Wednesday, February 11, 2015

Publishing in the International Market by Alexander Slater, Literary Agent

Publishing in the International Market
Literary Agent, Trident Media Group

Think of the world as your marketplace. If your book has an audience in the United States, it can likely find an audience in other countries as well, and the possibilities for growing your career on an international scale are strong when you have an enthusiastic representative with the right connections acting on your behalf. The process is simple on the surface, but the dedication it takes to make the best foreign deals seems more and more uncommon as the industry evolves. Recognizing the importance of that dedication is simply the first step.

To give you the basic rundown, when a publisher buys the rights for your book at home, they can make any number of different offers for your property. If you sell them the world, all language rights, you are trusting the US publisher to be that enthusiastic representative and to take the material to houses in the UK, Germany, Japan, etc. If you keep the translation rights, then your agent will use their skills to submit and negotiate, hopefully, deal after deal after deal. The acquisition process you just went through in the US will then repeat again in an office in Munich or Paris or anywhere: acquisition, offer, agreement and acceptance. Then an entirely new office in a foreign land will prepare your work for their specific readership, and that means hiring a translator, preparing art and catalog copy to suit their specific tastes, and bringing to the public the words you may have never even dreamed would one day be in Chinese. Or Arabic. Or Tagalog. However, it doesn’t, and shouldn’t end there. Just like your career at home, your work abroad needs to be managed, molded, and fought for. It can take upwards of two years from accepting a foreign offer to actually holding a translated edition of your book in your hands. Foreign publishers are known to be slow, but getting fan mail from Brazil, or touring bookstores in Sweden, make it all worth it.

All markets are different. Not many foreign publishers jump at the chance to invest in books about American football or presidents. The US cover art that perfectly encapsulates your story or brand at home might be rejected outright by the publishers in Italy or Poland. It’s usually best to listen to them and trust their expertise. When the world is your market, you must subscribe to the idea that new eyes will approach your story in a completely different way, and an open and accepting mind will always allow for the learning and growth that comes with travel.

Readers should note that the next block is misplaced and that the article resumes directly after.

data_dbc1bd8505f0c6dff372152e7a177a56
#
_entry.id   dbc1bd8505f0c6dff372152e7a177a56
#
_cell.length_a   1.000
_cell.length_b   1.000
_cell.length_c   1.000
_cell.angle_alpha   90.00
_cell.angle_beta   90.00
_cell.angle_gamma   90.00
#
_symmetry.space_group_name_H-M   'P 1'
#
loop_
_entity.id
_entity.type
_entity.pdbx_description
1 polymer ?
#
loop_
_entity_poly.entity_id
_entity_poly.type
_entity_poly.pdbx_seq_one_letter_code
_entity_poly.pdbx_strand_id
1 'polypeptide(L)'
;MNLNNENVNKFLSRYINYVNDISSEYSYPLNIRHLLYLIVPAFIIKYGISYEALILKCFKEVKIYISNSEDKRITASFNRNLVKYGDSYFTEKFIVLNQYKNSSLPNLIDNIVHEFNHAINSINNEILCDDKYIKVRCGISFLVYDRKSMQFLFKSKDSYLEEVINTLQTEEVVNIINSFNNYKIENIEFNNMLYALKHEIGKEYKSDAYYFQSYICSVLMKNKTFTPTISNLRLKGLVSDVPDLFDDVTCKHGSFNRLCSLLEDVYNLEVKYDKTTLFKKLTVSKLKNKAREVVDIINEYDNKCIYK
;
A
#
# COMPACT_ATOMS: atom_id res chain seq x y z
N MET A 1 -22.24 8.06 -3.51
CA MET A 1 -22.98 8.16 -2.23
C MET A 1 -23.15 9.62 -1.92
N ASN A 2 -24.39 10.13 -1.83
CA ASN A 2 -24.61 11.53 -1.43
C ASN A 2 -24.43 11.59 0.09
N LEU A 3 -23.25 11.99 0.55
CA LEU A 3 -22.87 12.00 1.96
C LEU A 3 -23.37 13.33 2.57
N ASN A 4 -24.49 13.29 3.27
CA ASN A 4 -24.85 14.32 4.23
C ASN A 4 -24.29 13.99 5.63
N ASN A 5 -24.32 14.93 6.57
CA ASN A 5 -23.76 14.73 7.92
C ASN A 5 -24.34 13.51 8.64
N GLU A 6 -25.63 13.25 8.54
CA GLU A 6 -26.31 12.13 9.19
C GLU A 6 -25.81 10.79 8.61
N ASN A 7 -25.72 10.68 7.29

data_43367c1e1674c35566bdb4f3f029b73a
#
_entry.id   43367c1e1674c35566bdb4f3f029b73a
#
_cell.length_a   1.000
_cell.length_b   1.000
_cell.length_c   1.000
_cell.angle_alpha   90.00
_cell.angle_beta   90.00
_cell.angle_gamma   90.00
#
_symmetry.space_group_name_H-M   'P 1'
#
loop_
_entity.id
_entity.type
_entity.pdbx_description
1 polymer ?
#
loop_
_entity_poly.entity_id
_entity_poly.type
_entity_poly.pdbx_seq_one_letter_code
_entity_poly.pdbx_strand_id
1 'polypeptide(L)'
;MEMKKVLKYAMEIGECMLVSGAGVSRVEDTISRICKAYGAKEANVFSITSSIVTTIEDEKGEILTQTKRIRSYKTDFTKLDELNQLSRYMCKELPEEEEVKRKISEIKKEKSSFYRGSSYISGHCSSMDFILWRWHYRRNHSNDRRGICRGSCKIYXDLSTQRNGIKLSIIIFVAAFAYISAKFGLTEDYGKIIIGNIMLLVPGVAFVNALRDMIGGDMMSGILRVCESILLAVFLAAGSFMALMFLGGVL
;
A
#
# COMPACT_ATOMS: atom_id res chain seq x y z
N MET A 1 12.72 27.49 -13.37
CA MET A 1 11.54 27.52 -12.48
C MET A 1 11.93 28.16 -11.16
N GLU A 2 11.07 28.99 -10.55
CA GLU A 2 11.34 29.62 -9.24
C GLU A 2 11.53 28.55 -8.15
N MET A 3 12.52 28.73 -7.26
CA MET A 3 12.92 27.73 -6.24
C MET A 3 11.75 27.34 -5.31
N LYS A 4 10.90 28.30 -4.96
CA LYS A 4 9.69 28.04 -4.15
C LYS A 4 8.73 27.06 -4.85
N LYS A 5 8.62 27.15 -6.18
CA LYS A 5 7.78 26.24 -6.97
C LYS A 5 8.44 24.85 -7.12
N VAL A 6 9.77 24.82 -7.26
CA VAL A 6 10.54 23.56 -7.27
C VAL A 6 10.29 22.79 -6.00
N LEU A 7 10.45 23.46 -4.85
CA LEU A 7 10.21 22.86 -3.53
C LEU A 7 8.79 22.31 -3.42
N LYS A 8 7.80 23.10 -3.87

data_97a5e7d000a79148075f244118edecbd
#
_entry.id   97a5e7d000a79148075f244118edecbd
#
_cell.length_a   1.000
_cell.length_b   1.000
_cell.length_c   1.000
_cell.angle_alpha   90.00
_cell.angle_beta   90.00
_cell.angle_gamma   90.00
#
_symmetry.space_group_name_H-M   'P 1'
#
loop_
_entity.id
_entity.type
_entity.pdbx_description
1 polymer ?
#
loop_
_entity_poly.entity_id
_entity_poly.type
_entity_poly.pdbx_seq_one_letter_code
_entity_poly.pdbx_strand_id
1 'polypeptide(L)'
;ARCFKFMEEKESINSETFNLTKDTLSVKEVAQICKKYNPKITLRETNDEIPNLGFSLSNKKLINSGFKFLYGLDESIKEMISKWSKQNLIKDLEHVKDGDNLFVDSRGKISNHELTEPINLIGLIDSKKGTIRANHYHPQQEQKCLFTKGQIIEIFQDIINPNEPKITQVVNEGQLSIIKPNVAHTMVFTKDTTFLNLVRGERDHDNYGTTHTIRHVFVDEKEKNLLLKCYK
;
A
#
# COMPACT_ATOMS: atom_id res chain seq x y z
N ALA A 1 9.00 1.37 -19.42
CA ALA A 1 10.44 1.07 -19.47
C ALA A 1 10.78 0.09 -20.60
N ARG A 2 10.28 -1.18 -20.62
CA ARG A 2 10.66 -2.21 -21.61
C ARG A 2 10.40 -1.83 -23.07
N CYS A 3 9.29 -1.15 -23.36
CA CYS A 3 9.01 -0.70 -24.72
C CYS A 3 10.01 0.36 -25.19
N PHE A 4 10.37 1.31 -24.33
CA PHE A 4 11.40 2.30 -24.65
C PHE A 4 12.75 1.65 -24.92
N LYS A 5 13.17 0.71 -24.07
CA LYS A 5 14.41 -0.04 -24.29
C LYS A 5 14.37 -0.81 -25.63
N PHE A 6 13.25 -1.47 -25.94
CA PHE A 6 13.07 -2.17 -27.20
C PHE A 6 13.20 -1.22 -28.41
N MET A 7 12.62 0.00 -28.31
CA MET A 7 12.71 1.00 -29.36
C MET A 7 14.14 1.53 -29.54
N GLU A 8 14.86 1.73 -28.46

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22 comments:

Alex J. Cavanaugh said...

Thank you again, Alexander!

Natalie Aguirre said...

So interesting to hear about the process of foreign acquisition. And I didn't realize how long it takes to go from contract to having the book published. Thanks for sharing about this, Alex.

Susan Scott said...

And thanks from me too! Encouraging!

Christine Rains said...

Really interesting post. I entertain dreams of doing international book signings. I had no idea it took that long from start to finish.

L. Diane Wolfe said...

Foreign rights take a long time. Then again, so does traditional publishing.

Susan Gourley/Kelley said...

The long wait would be worth it to have my books read in other languages. A great reason to have an agent.

Michelle Howard said...

I love hearing about the international piece

Fundy Blue said...

Thanks for posting today, Alexander. Your topic is something I knew very little about, so I appreciated your insights. I can see that it is important to hold on to those translation rights! Thanks, Alex, for arranging this post today.

Tyrean Martinson said...

Thanks for this post today, Alexander.

Rosalyn said...

Interesting post! The international market fascinates me.

Elizabeth Seckman said...

It all seems very complicated and beyond what I could do myself, but you're so right...a fan letters from all over would be awesome!

Pat Hatt said...

Wow, that does sound like plenty of hoops to jump through. Quite the process

dolorah said...

Thanks for the info Alexander. That is a lot of work. It would be fabulous to see my books in worldwide markets.

Lynda R Young said...

I could tour bookstores in Sweden! I don't doubt for a second all that work and dedication is worth it in the end. Wonderful article, Alexander.

T. Drecker said...

They say that nothing wonderful comes easy, and that having an international readership would be amazing. Thanks for the peek into the process!

J.L. Campbell said...

Plenty of useful advice here and things we writers don't think about.Thanks for sharing these insights with us.

Joylene Nowell Butler said...

Excellent post. Thank you so much, Alexander!

Roland D. Yeomans said...

Thank you, Alexander, for an insightful and helpful post on foreign rights. I wonder how fantasy tales from the American Old West would do overseas?

Julie Musil said...

Very interesting. I always like to see the covers from the different countries.

Cathrina Constantine said...

Thank you, Alexander for an interesting post.

Haneen I. Adam said...

okay I confess I had NO idea it's that lot of work concerning foriegn deals, maybe I was a bit naive? I don't know, but thanks for the info it was priceless.

Michelle Wallace said...

Foreign deals involve lots of hard work... and patience too... thanks for the info!